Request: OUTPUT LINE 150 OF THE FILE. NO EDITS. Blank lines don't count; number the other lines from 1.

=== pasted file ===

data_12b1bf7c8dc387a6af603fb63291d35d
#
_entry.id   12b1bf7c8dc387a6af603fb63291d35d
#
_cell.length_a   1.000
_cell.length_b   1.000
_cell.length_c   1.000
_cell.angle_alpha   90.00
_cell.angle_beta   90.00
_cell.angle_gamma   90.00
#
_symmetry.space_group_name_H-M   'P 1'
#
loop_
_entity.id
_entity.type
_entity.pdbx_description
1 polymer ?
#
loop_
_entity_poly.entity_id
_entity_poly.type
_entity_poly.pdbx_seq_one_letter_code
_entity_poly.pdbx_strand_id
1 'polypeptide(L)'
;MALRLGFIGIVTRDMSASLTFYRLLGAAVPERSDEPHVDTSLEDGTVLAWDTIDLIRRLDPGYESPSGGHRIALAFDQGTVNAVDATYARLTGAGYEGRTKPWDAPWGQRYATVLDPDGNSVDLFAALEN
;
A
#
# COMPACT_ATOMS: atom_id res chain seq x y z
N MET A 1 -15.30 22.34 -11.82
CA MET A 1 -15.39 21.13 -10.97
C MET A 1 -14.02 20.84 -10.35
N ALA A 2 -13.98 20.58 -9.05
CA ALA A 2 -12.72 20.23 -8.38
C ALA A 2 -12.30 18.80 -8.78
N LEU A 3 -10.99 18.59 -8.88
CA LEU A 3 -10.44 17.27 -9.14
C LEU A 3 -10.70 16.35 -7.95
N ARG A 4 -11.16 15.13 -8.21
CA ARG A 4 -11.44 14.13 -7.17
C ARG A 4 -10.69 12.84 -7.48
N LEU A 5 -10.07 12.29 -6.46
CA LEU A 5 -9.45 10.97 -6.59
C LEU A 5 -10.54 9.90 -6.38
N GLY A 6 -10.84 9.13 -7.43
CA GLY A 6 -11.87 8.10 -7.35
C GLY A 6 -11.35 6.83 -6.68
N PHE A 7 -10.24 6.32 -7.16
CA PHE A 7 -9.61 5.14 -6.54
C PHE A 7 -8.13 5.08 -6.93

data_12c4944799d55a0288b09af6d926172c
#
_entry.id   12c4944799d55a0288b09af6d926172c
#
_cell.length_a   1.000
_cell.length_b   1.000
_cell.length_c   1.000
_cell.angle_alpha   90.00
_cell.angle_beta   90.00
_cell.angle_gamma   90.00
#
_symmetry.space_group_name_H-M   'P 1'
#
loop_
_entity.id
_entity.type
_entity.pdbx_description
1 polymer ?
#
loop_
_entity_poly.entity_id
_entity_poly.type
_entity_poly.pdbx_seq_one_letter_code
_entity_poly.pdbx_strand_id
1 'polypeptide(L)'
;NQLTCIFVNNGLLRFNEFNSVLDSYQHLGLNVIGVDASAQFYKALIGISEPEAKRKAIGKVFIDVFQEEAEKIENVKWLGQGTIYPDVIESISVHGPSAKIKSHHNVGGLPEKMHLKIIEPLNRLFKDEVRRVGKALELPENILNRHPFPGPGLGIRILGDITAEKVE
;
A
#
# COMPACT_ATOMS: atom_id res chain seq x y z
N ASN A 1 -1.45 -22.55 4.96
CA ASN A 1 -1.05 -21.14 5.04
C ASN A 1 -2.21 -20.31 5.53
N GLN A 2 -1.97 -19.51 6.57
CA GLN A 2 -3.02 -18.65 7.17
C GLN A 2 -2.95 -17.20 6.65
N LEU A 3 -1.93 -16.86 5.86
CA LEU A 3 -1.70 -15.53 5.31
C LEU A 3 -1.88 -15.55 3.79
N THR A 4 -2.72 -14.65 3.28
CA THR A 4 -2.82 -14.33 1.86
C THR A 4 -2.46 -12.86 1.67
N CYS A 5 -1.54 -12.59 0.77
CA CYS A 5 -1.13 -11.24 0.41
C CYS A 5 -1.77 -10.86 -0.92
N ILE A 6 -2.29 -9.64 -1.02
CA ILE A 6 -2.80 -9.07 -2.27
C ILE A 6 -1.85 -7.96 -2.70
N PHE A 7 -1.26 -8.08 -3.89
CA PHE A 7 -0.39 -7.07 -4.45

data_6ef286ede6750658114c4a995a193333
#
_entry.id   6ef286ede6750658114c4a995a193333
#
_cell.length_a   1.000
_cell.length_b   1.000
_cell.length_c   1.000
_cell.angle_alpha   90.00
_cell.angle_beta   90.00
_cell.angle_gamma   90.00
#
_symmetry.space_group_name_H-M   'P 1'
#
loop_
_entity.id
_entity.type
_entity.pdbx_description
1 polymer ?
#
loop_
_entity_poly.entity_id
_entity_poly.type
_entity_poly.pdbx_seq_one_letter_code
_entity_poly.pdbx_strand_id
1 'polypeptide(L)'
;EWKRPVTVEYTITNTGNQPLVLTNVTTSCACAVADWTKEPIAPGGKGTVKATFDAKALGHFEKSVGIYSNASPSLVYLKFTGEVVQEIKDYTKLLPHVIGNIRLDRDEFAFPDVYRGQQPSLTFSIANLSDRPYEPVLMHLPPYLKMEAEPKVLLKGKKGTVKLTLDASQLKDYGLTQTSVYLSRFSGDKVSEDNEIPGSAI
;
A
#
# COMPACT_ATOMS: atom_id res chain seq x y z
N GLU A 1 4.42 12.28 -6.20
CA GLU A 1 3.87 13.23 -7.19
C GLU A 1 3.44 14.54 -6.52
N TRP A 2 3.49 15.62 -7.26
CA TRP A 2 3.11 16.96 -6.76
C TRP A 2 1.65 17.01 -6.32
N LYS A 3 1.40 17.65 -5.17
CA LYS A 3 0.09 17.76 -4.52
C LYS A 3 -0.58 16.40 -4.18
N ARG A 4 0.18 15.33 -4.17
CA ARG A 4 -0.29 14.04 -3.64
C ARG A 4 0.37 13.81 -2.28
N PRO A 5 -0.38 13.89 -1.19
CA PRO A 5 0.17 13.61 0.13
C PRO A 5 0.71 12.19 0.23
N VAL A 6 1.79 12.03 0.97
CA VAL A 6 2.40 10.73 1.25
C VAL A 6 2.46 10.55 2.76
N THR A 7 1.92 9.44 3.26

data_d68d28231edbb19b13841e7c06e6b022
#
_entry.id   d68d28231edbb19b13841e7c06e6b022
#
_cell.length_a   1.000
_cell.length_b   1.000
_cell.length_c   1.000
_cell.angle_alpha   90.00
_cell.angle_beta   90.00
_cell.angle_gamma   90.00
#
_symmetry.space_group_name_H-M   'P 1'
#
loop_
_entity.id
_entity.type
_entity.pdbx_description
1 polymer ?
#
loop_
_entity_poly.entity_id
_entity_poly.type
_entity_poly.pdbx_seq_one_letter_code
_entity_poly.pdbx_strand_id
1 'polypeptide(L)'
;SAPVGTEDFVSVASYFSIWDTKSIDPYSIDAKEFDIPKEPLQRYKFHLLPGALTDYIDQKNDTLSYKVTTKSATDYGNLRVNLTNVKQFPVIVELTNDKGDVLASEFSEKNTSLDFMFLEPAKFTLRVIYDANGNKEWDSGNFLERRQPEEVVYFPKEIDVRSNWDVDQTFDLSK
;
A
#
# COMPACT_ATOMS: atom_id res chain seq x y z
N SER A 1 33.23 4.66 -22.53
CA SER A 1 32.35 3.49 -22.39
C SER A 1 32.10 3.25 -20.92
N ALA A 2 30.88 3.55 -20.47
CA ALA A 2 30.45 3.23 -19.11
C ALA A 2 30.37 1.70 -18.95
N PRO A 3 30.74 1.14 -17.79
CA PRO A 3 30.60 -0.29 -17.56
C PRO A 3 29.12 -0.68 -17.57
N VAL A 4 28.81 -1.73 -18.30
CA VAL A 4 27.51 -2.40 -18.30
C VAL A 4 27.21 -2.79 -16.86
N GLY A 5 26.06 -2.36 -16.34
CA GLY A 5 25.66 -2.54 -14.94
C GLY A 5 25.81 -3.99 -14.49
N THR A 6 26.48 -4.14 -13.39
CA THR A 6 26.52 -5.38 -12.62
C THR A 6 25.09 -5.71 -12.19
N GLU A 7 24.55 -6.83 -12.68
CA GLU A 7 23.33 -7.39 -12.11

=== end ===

N THR A 7 1.92 9.44 3.26